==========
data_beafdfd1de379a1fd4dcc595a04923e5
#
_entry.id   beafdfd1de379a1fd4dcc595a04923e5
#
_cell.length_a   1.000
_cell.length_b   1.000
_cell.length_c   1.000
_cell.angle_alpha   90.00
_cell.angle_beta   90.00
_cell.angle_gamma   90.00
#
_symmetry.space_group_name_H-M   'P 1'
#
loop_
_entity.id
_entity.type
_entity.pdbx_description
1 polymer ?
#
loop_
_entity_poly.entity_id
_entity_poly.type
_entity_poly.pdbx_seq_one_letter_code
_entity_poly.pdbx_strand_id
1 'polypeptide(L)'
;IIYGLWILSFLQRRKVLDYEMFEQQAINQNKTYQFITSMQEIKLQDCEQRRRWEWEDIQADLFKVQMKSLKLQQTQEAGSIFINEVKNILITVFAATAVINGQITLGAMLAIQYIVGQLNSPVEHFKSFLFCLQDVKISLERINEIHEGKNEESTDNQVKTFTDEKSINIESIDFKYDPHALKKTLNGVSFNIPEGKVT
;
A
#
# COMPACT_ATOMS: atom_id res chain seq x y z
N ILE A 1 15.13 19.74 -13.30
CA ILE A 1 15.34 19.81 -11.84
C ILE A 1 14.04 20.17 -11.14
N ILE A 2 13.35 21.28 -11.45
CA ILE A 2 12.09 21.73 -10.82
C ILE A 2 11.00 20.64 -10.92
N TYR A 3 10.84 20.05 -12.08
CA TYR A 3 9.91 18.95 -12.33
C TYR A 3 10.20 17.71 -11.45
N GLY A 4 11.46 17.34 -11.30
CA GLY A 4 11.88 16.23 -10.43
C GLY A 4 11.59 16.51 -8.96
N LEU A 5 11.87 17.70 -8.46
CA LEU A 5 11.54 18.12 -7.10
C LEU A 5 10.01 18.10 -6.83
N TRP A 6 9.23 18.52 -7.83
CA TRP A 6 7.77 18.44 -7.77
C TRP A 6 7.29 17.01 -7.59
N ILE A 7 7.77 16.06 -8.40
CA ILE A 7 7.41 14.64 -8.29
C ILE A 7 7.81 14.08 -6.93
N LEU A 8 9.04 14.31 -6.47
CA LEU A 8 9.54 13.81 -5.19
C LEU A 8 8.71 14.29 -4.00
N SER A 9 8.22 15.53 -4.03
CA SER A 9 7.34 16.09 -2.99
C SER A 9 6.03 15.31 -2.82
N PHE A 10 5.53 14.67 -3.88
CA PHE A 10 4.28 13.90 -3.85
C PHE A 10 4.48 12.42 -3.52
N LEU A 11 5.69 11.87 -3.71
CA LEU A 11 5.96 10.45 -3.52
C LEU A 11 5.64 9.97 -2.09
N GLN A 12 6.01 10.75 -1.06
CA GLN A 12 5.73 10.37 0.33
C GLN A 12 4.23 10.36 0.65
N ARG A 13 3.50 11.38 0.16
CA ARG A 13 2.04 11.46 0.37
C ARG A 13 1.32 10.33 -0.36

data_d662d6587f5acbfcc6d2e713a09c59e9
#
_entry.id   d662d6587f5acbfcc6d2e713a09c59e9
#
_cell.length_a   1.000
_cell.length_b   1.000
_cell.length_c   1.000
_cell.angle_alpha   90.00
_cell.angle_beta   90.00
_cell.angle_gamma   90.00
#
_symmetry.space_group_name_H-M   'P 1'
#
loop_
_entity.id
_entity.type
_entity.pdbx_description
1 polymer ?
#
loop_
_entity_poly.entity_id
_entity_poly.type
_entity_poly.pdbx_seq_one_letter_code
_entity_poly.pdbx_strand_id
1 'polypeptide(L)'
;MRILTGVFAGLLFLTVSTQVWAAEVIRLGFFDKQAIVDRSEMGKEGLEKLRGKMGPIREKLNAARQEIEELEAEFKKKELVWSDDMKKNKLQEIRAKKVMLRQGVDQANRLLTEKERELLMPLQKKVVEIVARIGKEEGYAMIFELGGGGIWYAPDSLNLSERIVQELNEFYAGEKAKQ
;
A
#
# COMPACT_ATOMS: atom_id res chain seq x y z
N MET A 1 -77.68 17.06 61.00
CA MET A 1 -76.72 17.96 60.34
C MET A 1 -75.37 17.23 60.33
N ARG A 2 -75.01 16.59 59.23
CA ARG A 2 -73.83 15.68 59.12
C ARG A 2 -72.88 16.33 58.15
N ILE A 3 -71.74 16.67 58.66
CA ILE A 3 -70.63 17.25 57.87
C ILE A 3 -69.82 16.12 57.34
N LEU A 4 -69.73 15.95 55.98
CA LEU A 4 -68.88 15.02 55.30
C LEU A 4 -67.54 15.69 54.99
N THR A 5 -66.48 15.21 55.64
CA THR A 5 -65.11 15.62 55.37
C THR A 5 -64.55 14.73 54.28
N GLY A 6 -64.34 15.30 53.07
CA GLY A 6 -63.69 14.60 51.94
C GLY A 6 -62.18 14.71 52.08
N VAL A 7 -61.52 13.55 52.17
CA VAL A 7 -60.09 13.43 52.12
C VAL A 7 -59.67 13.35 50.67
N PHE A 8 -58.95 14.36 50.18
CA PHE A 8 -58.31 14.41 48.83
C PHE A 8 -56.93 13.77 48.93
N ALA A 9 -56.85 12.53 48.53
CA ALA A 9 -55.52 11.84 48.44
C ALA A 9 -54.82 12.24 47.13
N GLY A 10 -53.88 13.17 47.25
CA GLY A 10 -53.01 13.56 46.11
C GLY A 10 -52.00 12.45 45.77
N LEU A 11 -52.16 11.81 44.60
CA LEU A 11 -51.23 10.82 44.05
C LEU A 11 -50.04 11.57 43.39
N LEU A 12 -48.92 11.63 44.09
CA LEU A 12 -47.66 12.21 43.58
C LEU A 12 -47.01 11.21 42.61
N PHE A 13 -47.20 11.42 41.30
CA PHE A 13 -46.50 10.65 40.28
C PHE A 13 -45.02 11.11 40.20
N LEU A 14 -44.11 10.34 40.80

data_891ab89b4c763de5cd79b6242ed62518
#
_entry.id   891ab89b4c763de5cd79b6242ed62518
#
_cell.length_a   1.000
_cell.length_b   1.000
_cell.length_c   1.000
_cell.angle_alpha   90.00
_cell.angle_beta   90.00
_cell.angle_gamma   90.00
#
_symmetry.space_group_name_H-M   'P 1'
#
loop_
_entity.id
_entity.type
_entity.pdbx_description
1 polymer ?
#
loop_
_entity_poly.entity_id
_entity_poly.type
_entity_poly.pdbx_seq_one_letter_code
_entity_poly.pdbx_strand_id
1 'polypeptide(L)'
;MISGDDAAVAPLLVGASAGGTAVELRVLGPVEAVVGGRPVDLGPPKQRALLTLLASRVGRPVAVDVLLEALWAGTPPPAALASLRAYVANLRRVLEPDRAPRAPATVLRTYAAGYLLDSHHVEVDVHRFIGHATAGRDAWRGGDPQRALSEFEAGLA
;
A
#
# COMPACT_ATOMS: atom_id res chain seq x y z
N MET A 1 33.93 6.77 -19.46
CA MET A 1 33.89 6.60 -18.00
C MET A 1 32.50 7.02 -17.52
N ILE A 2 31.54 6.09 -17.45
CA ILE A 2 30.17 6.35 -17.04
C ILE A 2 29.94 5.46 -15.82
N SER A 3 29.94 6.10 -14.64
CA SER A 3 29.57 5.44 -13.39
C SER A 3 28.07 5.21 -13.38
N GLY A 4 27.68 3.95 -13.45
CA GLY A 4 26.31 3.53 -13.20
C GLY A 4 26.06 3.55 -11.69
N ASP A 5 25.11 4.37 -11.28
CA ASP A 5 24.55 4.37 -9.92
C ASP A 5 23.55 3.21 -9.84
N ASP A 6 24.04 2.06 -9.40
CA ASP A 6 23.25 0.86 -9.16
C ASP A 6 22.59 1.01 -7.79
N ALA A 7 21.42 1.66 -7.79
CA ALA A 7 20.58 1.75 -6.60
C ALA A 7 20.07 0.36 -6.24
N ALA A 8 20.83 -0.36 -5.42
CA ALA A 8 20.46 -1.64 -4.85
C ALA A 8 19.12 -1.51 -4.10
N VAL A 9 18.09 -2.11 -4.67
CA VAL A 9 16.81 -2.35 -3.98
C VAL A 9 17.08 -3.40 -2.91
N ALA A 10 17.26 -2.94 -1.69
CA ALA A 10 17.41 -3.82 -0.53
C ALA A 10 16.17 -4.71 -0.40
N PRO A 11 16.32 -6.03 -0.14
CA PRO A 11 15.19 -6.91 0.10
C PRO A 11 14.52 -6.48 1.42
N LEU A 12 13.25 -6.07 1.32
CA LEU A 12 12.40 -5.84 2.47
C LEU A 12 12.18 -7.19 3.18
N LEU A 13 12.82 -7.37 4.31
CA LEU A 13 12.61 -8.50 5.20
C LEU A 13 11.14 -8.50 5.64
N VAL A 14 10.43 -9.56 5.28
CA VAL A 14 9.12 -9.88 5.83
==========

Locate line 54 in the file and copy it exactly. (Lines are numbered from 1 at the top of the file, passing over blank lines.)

C LEU A 8 8.71 14.29 -4.00